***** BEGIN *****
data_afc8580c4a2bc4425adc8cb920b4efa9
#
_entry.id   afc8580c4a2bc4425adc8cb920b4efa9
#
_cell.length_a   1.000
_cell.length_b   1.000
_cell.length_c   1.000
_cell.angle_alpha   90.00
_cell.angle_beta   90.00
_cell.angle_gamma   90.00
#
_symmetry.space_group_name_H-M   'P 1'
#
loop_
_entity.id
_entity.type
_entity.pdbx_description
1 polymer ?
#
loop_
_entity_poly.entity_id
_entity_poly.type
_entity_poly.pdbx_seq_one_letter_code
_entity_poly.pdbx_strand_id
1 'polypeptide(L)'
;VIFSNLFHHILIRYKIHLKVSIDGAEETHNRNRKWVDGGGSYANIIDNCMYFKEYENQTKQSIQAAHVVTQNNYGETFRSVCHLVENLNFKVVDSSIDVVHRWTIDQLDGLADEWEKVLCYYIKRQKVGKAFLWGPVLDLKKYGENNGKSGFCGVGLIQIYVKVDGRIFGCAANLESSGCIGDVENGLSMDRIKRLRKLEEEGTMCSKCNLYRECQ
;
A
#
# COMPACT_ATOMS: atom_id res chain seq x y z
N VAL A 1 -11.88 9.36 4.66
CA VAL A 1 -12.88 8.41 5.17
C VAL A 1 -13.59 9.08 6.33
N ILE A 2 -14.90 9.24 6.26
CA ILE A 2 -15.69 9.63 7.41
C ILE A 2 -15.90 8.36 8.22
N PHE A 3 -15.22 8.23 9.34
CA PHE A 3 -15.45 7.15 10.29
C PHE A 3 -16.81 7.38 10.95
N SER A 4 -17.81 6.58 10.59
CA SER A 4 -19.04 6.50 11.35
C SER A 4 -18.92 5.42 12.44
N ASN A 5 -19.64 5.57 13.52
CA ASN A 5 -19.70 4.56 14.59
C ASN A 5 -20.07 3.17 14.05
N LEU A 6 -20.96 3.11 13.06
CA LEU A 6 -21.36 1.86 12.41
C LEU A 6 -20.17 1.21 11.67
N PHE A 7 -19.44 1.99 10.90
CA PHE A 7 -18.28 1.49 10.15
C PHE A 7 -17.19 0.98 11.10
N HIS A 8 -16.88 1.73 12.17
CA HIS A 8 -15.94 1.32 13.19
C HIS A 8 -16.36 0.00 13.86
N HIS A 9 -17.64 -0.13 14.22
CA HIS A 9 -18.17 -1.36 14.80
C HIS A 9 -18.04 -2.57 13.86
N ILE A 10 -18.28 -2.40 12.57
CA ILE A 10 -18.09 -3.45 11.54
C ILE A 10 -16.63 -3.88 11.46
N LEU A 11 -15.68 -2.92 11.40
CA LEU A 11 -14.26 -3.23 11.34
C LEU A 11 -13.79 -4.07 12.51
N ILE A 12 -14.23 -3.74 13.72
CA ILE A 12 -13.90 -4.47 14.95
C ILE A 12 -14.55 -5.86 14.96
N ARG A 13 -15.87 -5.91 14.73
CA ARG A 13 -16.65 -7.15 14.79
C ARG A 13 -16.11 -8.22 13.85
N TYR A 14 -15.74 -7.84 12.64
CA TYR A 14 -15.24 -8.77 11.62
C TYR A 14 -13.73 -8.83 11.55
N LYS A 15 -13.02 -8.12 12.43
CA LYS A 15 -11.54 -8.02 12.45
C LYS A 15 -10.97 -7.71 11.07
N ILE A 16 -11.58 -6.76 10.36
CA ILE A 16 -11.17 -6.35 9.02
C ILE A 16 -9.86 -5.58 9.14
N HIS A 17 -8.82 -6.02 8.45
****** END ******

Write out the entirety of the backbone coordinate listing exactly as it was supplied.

data_afc8580c4a2bc4425adc8cb920b4efa9
#
_entry.id   afc8580c4a2bc4425adc8cb920b4efa9
#
_cell.length_a   1.000
_cell.length_b   1.000
_cell.length_c   1.000
_cell.angle_alpha   90.00
_cell.angle_beta   90.00
_cell.angle_gamma   90.00
#
_symmetry.space_group_name_H-M   'P 1'
#
loop_
_entity.id
_entity.type
_entity.pdbx_description
1 polymer ?
#
loop_
_entity_poly.entity_id
_entity_poly.type
_entity_poly.pdbx_seq_one_letter_code
_entity_poly.pdbx_strand_id
1 'polypeptide(L)'
;VIFSNLFHHILIRYKIHLKVSIDGAEETHNRNRKWVDGGGSYANIIDNCMYFKEYENQTKQSIQAAHVVTQNNYGETFRSVCHLVENLNFKVVDSSIDVVHRWTIDQLDGLADEWEKVLCYYIKRQKVGKAFLWGPVLDLKKYGENNGKSGFCGVGLIQIYVKVDGRIFGCAANLESSGCIGDVENGLSMDRIKRLRKLEEEGTMCSKCNLYRECQ
;
A
#
# COMPACT_ATOMS: atom_id res chain seq x y z
N VAL A 1 -11.88 9.36 4.66
CA VAL A 1 -12.88 8.41 5.17
C VAL A 1 -13.59 9.08 6.33
N ILE A 2 -14.90 9.24 6.26
CA ILE A 2 -15.69 9.63 7.41
C ILE A 2 -15.90 8.36 8.22
N PHE A 3 -15.22 8.23 9.34
CA PHE A 3 -15.45 7.15 10.29
C PHE A 3 -16.81 7.38 10.95
N SER A 4 -17.81 6.58 10.59
CA SER A 4 -19.04 6.50 11.35
C SER A 4 -18.92 5.42 12.44
N ASN A 5 -19.64 5.57 13.52
CA ASN A 5 -19.70 4.56 14.59
C ASN A 5 -20.07 3.17 14.05
N LEU A 6 -20.96 3.11 13.06
CA LEU A 6 -21.36 1.86 12.41
C LEU A 6 -20.17 1.21 11.67
N PHE A 7 -19.44 1.99 10.90
CA PHE A 7 -18.28 1.49 10.15
C PHE A 7 -17.19 0.98 11.10
N HIS A 8 -16.88 1.73 12.17
CA HIS A 8 -15.94 1.32 13.19
C HIS A 8 -16.36 0.00 13.86
N HIS A 9 -17.64 -0.13 14.22
CA HIS A 9 -18.17 -1.36 14.80
C HIS A 9 -18.04 -2.57 13.86
N ILE A 10 -18.28 -2.40 12.57
CA ILE A 10 -18.09 -3.45 11.54
C ILE A 10 -16.63 -3.88 11.46
N LEU A 11 -15.68 -2.92 11.40
CA LEU A 11 -14.26 -3.23 11.34
C LEU A 11 -13.79 -4.07 12.51
N ILE A 12 -14.23 -3.74 13.72
CA ILE A 12 -13.90 -4.47 14.95
C ILE A 12 -14.55 -5.86 14.96
N ARG A 13 -15.87 -5.91 14.73
CA ARG A 13 -16.65 -7.15 14.79
C ARG A 13 -16.11 -8.22 13.85
N TYR A 14 -15.74 -7.84 12.64
CA TYR A 14 -15.24 -8.77 11.62
C TYR A 14 -13.73 -8.83 11.55
N LYS A 15 -13.02 -8.12 12.43
CA LYS A 15 -11.54 -8.02 12.45
C LYS A 15 -10.97 -7.71 11.07
N ILE A 16 -11.58 -6.76 10.36
CA ILE A 16 -11.17 -6.35 9.02
C ILE A 16 -9.86 -5.58 9.14
N HIS A 17 -8.82 -6.02 8.45